Obama’s second-term Cabinet to play bigger policy role-- President Obama, facing a limited window of time to enact an ambitious second-term agenda, is rounding out his Cabinet with relative outsiders and empowering them with more policymaking responsibility than secretaries had during his first term. Obama reached outside his circle of confidants to formally name three new Cabinet nominees at the White House on Monday: Massachusetts Institute of Technology professor Ernest Moniz as energy secretary, career environmental official Gina McCarthy as Environmental Protection Agency administrator and Wal-Mart Foundation President Sylvia Mathews Burwell as White House budget director. The appointees and others named in recent weeks mark a departure for Obama, who stocked his first-term Cabinet with politicos but has recruited more business executives and other outsiders for his last four years. -Washington Post
The SEVEN stories that impact your life
- Too many IG recommendations are not implemented, that’s the assesment from a new House committee report. The Washington Post reports, nearly 17,000 recommendations from agency inspectors general remain pending that if fully implemented would save more than $67 billion. The hearing, focusing on the Education and Transportation Departments, is the first of a planned series on how agencies are responding to reports from IGs, which are independent offices within agencies that audit programs and investigate possible waste, fraud and abuse.
- Inspector general report confirms rise in air traffic control errors. The Washington Post reports, in an audit released Monday, the inspector general for the U.S. Department of Transportation said that “the increase in reported errors was linked, in part, to a rise in actual errors rather than increased reporting.”
- NASA has launched a $20 billion dollar governmentwide IT contract. NextGov reports, like the four previous versions of the Solutions for Enterprise-Wide Procurement V contract vehicle, SEWP V is focused primarily on computer servers, mass storage and networking, but NASA has updated its shopping listto keep pace with advances in technology and agency requirements since 2007, when the previous contract, SEWP IV, was awarded.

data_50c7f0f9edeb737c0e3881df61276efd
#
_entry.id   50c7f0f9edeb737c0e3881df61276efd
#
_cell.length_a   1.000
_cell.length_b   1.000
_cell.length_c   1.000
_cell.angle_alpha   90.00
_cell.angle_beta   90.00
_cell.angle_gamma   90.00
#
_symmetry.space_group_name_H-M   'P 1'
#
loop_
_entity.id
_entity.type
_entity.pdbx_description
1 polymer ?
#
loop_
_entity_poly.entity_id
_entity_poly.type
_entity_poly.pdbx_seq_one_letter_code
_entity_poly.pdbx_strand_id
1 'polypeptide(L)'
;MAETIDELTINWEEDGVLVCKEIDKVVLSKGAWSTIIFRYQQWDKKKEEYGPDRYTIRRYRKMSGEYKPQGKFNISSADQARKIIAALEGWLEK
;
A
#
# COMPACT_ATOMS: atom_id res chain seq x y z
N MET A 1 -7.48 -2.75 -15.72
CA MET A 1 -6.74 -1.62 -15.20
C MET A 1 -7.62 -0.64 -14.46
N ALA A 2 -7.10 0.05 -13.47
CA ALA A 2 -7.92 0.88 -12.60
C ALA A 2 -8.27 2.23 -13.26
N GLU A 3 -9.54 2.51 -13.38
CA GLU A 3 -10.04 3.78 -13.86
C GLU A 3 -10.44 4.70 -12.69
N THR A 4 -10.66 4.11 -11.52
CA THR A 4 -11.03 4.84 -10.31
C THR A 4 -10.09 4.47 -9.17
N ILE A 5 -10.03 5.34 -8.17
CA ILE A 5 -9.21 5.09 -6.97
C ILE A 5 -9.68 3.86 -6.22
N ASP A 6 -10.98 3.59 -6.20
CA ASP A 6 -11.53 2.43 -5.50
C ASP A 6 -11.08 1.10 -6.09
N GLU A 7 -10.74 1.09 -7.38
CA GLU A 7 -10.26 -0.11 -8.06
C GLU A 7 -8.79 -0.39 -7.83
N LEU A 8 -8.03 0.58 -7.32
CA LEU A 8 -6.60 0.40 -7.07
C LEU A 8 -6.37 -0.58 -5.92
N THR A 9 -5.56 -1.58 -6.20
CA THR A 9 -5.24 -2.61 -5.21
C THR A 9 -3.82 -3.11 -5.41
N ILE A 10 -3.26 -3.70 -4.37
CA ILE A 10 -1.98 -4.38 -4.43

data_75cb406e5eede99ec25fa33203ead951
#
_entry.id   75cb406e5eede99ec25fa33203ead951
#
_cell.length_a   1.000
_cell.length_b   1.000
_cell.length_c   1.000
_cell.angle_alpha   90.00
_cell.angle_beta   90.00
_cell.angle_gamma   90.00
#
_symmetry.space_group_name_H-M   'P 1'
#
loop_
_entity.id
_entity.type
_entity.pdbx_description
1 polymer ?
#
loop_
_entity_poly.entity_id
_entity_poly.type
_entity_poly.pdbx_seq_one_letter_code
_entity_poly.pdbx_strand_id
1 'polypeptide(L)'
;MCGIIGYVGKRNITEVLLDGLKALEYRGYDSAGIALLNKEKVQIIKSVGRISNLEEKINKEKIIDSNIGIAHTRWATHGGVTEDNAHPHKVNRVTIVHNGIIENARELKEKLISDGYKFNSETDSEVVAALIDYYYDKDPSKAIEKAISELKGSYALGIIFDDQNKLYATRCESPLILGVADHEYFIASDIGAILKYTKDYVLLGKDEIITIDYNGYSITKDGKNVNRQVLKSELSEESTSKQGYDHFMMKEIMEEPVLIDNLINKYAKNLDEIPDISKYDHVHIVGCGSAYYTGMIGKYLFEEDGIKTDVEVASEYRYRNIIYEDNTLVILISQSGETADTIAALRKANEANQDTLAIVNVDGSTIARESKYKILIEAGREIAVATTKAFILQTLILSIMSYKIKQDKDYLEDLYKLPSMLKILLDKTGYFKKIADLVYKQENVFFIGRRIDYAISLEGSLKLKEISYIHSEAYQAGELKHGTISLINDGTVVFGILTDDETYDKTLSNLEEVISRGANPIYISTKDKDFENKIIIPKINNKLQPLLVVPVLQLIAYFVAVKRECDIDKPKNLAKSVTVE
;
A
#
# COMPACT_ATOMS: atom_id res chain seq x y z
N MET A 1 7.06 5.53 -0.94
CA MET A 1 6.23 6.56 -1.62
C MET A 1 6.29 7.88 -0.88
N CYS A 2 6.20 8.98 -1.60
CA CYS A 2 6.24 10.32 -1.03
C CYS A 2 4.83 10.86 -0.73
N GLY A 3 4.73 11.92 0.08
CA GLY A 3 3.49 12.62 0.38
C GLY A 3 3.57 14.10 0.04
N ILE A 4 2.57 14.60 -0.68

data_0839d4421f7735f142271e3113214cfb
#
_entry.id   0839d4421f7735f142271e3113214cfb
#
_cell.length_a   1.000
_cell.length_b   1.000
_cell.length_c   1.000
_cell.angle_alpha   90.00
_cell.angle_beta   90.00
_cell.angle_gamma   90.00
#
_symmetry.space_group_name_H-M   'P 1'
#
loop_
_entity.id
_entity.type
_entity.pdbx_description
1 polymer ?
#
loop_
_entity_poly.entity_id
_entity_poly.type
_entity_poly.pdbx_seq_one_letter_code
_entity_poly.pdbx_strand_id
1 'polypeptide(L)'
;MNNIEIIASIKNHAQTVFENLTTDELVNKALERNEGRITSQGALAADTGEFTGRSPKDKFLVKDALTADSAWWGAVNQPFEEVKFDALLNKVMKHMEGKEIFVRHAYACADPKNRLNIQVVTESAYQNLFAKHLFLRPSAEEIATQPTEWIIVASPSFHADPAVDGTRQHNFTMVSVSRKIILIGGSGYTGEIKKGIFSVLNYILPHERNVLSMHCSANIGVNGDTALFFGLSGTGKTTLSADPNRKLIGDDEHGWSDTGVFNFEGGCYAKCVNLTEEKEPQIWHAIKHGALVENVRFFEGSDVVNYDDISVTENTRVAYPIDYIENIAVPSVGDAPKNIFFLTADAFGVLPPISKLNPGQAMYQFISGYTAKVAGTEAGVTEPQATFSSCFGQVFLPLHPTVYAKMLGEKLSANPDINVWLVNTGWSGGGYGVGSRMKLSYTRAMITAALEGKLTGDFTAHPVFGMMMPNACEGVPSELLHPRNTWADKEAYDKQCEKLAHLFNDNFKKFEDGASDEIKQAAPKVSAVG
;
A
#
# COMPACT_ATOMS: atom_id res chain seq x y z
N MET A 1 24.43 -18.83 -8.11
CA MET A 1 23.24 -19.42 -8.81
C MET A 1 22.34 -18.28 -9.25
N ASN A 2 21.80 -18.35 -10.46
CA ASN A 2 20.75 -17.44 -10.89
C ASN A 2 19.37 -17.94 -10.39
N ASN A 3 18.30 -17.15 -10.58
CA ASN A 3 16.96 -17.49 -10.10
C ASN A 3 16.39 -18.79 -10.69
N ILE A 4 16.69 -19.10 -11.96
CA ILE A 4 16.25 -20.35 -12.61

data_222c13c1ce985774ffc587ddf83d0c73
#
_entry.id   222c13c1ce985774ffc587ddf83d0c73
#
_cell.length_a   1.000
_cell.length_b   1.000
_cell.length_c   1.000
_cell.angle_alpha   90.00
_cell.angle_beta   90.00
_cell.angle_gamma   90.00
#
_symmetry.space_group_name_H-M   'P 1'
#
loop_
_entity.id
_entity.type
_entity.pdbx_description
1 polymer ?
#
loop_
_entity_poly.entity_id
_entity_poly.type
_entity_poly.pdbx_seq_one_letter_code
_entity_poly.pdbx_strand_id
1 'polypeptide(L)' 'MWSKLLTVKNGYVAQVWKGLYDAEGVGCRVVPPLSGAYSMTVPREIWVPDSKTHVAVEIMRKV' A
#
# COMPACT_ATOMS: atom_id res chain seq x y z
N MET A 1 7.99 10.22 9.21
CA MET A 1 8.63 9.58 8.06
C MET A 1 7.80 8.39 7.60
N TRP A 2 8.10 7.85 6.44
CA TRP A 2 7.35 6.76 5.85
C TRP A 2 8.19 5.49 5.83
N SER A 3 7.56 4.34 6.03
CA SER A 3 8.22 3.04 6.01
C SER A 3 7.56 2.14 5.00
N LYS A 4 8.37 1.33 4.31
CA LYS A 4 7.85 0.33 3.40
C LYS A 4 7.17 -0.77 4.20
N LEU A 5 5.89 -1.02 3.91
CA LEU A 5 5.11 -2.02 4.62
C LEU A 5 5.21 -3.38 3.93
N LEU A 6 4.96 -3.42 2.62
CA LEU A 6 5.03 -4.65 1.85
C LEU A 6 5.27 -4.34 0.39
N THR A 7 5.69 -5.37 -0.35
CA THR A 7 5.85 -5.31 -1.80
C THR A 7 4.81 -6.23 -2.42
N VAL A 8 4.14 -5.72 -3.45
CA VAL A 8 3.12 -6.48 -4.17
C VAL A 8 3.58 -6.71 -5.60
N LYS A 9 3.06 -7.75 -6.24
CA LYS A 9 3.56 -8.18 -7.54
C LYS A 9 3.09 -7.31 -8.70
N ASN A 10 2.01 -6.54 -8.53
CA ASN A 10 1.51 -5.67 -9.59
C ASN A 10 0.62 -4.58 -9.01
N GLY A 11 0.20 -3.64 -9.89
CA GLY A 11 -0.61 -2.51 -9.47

- Federal Times reports, most agencies got low marks on the White House’s latest quarterly scorecard measuring their progress in improving cybersecurity. With the exception of the Defense Department and the General Services Administration, agencies are well below the administration’s 2014 goal for requiring 90 percent of federal workers and contractors to use Personal Identity Verification (PIV) cards to access agencies’ information systems.
- Federal News Radio reports, The Federal Employee Education and Assistance Fund said it is bracing for an avalanche of requests for furlough assistance. It won't award any furlough loans until an employee actually receives a "short" paycheck. Then, it will serve first those feds in danger of eviction, foreclosure or having their utilities shut off. FEEA lends federal employees small amounts of $1,000 or less. It expects to have less money to give because it also relies on federal employees to donate money.
- FCW reports, The General Services Administration may create a new Multiple Award Schedule program to aid agencies in managing meetings and conference events in light of budget constraints, administration memos and congressional legislative efforts to keep a close eye on spending. GSA’s idea—the Meetings Management Program (MMP)—would offer a disciplined, enterprise-wide approach to managing conferences and events, including the activities, processes, suppliers and data regarding the meetings. The program would aim to save money, mitigate risk and improve meetings overall.
- And on GovLoop, have you registered for the for the March DorobekINSIDER live. It’s all about the role of Gov 2.0.